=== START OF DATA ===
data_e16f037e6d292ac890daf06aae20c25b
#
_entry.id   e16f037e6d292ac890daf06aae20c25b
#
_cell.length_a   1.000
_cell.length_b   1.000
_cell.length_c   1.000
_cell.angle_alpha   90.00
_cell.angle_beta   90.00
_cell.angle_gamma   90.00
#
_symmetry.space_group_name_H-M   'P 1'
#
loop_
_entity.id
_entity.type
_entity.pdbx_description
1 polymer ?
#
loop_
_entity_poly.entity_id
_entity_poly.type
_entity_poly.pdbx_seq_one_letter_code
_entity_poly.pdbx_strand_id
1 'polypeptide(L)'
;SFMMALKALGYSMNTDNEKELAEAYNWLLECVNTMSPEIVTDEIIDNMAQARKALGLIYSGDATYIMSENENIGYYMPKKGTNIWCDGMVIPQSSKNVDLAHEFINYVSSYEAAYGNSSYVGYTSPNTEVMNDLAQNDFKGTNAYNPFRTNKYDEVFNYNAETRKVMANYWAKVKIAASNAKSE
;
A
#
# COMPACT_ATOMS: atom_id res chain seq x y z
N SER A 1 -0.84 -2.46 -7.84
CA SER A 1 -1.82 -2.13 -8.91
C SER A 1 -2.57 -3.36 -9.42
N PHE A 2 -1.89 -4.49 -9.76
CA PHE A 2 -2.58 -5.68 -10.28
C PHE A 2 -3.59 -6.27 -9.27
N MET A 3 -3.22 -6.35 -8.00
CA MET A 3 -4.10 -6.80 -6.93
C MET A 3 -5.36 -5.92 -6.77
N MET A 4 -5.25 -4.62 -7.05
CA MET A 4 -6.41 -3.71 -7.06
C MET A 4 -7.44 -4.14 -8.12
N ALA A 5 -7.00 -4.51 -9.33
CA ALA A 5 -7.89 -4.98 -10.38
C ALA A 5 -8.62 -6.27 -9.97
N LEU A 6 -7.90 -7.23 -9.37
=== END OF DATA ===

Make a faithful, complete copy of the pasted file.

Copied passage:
data_e16f037e6d292ac890daf06aae20c25b
#
_entry.id   e16f037e6d292ac890daf06aae20c25b
#
_cell.length_a   1.000
_cell.length_b   1.000
_cell.length_c   1.000
_cell.angle_alpha   90.00
_cell.angle_beta   90.00
_cell.angle_gamma   90.00
#
_symmetry.space_group_name_H-M   'P 1'
#
loop_
_entity.id
_entity.type
_entity.pdbx_description
1 polymer ?
#
loop_
_entity_poly.entity_id
_entity_poly.type
_entity_poly.pdbx_seq_one_letter_code
_entity_poly.pdbx_strand_id
1 'polypeptide(L)'
;SFMMALKALGYSMNTDNEKELAEAYNWLLECVNTMSPEIVTDEIIDNMAQARKALGLIYSGDATYIMSENENIGYYMPKKGTNIWCDGMVIPQSSKNVDLAHEFINYVSSYEAAYGNSSYVGYTSPNTEVMNDLAQNDFKGTNAYNPFRTNKYDEVFNYNAETRKVMANYWAKVKIAASNAKSE
;
A
#
# COMPACT_ATOMS: atom_id res chain seq x y z
N SER A 1 -0.84 -2.46 -7.84
CA SER A 1 -1.82 -2.13 -8.91
C SER A 1 -2.57 -3.36 -9.42
N PHE A 2 -1.89 -4.49 -9.76
CA PHE A 2 -2.58 -5.68 -10.28
C PHE A 2 -3.59 -6.27 -9.27
N MET A 3 -3.22 -6.35 -8.00
CA MET A 3 -4.10 -6.80 -6.93
C MET A 3 -5.36 -5.92 -6.77
N MET A 4 -5.25 -4.62 -7.05
CA MET A 4 -6.41 -3.71 -7.06
C MET A 4 -7.44 -4.14 -8.12
N ALA A 5 -7.00 -4.51 -9.33
CA ALA A 5 -7.89 -4.98 -10.38
C ALA A 5 -8.62 -6.27 -9.97
N LEU A 6 -7.90 -7.23 -9.37